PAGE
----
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Animals in the country’s zoos suffer from injuries, untreated diseases and severe starvation, according to animal welfare group “Occupy for Animals.” The group has started a campaign on its website demanding the shutdown of seven government zoos, calling them “hell holes” that shame Egypt.
The website shows a set of photos depicting mistreated or wounded animals in zoos around the country. Among them: severely injured wolves in Fayoum Zoo, a baboon living in a small, dirty cage in Tanta Zoo, a deer severely infected by skin disease at Giza Zoo, a starving lion and a camel suffering from a tumor at Alexandria Zoo. The shocking photos have sparked anger among Internet users in Egypt and beyond.
In the wake of the campaign, users created Facebook pages such as “Help rescue animals in Egypt zoos” and “Please help us save the lions, tigers and wolves that are starving in Egypt’s zoos” to direct authorities’ attention to suffering animals.
Dina Zulfikar, one of the country’s most dedicated animal welfare activists and a member of the central zoos supervision committee, says the calls echo her own activism.
“I have been calling and lobbying to revitalize the government zoos in Egypt for years,” Zulfikar says. “I wanted the zoo authorities to close down the zoos and turn them into botanical gardens so the animals could be transferred elsewhere and be safe.”
Zulfikar says she is deeply concerned by the number of violations happening in these zoos and the lack of care and attention to the wildlife.
The animals are kept in cages with concrete floors that are not covered in leaves or sand, she says. Elephants are chained with ropes that are less than a meter long, and felines are often harassed and poked with iron rods by cage keepers so that they roar in front of the visitors.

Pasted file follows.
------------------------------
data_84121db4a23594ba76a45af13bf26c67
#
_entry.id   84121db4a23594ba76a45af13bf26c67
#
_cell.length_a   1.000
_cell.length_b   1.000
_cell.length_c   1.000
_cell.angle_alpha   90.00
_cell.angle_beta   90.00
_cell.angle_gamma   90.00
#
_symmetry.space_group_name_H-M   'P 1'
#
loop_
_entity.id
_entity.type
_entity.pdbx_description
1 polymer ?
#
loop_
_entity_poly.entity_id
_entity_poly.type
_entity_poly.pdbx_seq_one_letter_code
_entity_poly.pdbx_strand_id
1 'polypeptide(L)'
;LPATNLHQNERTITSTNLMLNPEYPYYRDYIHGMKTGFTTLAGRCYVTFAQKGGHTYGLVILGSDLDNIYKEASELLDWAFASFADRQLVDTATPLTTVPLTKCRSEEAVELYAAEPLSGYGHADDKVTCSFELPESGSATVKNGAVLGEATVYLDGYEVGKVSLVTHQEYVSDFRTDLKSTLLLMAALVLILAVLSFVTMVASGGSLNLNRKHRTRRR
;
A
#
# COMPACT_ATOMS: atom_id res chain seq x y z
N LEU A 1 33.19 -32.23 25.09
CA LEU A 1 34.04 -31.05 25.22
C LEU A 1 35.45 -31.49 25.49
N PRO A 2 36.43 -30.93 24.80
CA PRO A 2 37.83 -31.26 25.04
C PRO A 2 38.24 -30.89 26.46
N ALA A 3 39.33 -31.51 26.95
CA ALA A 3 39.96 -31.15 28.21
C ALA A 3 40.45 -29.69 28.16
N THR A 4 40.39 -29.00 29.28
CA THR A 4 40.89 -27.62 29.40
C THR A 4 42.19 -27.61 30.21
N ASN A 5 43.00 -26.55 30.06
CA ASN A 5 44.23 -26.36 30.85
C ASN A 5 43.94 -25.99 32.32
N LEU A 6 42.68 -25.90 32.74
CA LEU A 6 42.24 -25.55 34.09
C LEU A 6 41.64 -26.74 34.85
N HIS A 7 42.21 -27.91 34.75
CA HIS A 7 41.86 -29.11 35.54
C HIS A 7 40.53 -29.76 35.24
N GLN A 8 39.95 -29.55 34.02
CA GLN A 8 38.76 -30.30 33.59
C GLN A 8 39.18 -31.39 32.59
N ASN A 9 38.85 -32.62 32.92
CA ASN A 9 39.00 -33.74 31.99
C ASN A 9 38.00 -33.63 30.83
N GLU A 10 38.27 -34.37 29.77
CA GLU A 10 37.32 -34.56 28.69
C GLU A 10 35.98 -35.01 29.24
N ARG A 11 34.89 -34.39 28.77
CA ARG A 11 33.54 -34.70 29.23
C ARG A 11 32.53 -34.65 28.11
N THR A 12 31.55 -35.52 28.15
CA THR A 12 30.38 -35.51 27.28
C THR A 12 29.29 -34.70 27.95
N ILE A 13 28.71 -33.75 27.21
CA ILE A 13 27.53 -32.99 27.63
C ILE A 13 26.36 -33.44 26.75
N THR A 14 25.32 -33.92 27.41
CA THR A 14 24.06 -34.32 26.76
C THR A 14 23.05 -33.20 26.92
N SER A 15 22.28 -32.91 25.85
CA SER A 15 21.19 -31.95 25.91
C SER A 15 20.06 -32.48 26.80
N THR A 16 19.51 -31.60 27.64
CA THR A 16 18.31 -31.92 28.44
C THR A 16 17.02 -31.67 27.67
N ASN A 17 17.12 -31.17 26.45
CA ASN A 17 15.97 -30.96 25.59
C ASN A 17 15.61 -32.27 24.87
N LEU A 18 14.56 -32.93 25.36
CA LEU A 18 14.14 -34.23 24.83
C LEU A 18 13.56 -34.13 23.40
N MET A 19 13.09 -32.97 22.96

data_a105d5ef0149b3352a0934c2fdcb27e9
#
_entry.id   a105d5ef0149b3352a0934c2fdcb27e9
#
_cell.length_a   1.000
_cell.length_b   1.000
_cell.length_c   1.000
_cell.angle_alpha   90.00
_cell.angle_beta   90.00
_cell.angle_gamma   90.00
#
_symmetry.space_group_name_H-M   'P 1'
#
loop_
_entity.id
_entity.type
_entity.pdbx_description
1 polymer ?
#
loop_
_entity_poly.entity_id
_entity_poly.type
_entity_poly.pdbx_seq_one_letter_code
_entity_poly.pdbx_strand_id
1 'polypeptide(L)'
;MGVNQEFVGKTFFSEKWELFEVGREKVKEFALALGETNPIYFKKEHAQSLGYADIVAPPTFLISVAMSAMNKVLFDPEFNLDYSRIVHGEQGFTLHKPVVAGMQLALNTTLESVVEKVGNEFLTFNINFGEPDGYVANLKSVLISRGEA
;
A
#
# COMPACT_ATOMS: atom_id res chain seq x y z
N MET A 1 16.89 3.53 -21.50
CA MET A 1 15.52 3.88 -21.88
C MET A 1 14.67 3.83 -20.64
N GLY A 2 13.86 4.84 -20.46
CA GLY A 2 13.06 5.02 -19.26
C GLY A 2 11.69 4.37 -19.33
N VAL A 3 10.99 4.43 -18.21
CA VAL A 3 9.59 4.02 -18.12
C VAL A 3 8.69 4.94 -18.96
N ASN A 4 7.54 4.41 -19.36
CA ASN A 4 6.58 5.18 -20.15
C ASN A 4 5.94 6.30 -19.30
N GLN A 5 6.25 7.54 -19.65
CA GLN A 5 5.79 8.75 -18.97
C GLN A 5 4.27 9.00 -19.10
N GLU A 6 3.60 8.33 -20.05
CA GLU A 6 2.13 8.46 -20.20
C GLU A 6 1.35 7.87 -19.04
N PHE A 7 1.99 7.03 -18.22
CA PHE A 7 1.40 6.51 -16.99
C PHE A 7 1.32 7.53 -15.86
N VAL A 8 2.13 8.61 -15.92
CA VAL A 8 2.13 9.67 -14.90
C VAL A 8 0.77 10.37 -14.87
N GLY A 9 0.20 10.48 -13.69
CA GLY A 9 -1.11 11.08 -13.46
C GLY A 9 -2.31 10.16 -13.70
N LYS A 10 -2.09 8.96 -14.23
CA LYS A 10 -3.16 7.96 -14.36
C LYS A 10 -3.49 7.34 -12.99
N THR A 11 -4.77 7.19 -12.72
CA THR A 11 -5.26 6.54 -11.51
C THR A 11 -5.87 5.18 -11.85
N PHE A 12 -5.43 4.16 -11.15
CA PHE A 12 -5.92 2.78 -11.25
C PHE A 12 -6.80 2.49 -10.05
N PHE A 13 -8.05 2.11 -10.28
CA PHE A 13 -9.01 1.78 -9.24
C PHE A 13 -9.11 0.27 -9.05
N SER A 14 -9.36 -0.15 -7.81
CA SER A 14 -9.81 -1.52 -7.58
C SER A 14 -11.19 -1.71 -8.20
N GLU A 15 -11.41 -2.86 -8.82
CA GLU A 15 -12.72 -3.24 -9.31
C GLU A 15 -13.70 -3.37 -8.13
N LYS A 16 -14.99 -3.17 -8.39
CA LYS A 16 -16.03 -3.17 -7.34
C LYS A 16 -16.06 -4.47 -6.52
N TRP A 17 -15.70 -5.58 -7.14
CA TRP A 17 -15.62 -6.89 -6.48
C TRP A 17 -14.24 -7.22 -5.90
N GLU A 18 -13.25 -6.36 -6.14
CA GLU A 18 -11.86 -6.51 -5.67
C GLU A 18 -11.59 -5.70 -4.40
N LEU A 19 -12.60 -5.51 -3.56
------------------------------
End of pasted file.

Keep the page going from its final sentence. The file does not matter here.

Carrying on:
Modern zoos, Zulfikar says, have two main roles: conservation and education. Zoos must be considered rescue centers for endangered species that are threatened with extinction or stray animals that have no place to live.
Zoos should also inform the public about animals by letting them watch how they behave, she says. But, she says, government zoos in the country are incapable of providing care for the animals and must leave the mission of protecting wildlife to the Environment Ministry, in collaboration with specialized vets.
According to Zulfikar, government zoos sell animals to private places such as circuses and private zoos without making sure these places have the minimum standards animals require to remain healthy. They also allow visitors to take photos with lion cubs and baby chimpanzees, even though these animals can transfer certain diseases to humans.
Giza Zoo could be considered paradise compared with other government zoos, because it receives the largest budget and has the most senior vets. But Zulfikar says Giza Zoo does not even have a fluoroscope device to check felines for rotten teeth, or any other tools necessary for periodic tests on animals.
Its location is very polluted, she adds, saying it is no longer appropriate to keep animals there.
Other experts agree with Zulfikar and say government zoos are not fit for purpose. Dr. Omar Tamam, natural reserves professor and head of the Monufiya University Natural Resources Survey Department, explains why government zoos fail.
“These zoos are all built on very limited pieces of land that can only be used for breeding a small number of animals,” he says. “Although Giza Zoo is the biggest one and contains more than 200 different species of animals, its 80 acres of land aren’t suitable for breeding more than 10 species.”
The country’s zoos do not provide animals with the environments they need to survive and breed, Tamam says.
“The air is polluted, the water is contaminated, the cages are narrow and the nutrition is really bad, as zoos purchase the cheapest food on the market. In addition, central zoos always send the deformed and old animals to the regional zoos,” he says.